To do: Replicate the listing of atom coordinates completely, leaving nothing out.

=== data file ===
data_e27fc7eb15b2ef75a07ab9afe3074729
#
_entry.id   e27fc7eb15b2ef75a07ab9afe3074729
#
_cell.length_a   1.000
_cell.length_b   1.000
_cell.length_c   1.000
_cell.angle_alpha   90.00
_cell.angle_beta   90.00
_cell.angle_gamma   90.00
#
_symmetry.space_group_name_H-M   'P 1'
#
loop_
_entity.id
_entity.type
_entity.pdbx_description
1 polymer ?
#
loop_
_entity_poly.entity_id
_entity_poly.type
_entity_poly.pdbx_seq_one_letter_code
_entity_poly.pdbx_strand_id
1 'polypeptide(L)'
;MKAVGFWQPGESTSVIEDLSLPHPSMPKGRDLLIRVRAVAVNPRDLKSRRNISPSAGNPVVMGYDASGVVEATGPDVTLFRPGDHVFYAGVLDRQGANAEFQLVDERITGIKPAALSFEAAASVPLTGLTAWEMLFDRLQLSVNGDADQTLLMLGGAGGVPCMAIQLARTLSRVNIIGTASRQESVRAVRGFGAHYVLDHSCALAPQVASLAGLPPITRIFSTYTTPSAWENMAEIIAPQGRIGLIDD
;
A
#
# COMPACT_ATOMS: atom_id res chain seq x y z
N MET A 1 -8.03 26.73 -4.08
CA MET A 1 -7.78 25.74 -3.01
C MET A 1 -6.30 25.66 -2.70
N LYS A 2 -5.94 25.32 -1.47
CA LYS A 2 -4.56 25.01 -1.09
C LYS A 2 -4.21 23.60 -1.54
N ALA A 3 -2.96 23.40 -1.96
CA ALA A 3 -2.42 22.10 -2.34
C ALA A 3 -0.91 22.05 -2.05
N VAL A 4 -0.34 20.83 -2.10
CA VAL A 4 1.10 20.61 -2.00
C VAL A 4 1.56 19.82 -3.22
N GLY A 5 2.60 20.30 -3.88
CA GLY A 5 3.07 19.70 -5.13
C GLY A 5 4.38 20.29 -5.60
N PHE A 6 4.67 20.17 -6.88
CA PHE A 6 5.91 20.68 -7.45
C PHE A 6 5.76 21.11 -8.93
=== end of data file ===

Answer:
data_e27fc7eb15b2ef75a07ab9afe3074729
#
_entry.id   e27fc7eb15b2ef75a07ab9afe3074729
#
_cell.length_a   1.000
_cell.length_b   1.000
_cell.length_c   1.000
_cell.angle_alpha   90.00
_cell.angle_beta   90.00
_cell.angle_gamma   90.00
#
_symmetry.space_group_name_H-M   'P 1'
#
loop_
_entity.id
_entity.type
_entity.pdbx_description
1 polymer ?
#
loop_
_entity_poly.entity_id
_entity_poly.type
_entity_poly.pdbx_seq_one_letter_code
_entity_poly.pdbx_strand_id
1 'polypeptide(L)'
;MKAVGFWQPGESTSVIEDLSLPHPSMPKGRDLLIRVRAVAVNPRDLKSRRNISPSAGNPVVMGYDASGVVEATGPDVTLFRPGDHVFYAGVLDRQGANAEFQLVDERITGIKPAALSFEAAASVPLTGLTAWEMLFDRLQLSVNGDADQTLLMLGGAGGVPCMAIQLARTLSRVNIIGTASRQESVRAVRGFGAHYVLDHSCALAPQVASLAGLPPITRIFSTYTTPSAWENMAEIIAPQGRIGLIDD
;
A
#
# COMPACT_ATOMS: atom_id res chain seq x y z
N MET A 1 -8.03 26.73 -4.08
CA MET A 1 -7.78 25.74 -3.01
C MET A 1 -6.30 25.66 -2.70
N LYS A 2 -5.94 25.32 -1.47
CA LYS A 2 -4.56 25.01 -1.09
C LYS A 2 -4.21 23.60 -1.54
N ALA A 3 -2.96 23.40 -1.96
CA ALA A 3 -2.42 22.10 -2.34
C ALA A 3 -0.91 22.05 -2.05
N VAL A 4 -0.34 20.83 -2.10
CA VAL A 4 1.10 20.61 -2.00
C VAL A 4 1.56 19.82 -3.22
N GLY A 5 2.60 20.30 -3.88
CA GLY A 5 3.07 19.70 -5.13
C GLY A 5 4.38 20.29 -5.60
N PHE A 6 4.67 20.17 -6.88
CA PHE A 6 5.91 20.68 -7.45
C PHE A 6 5.76 21.11 -8.93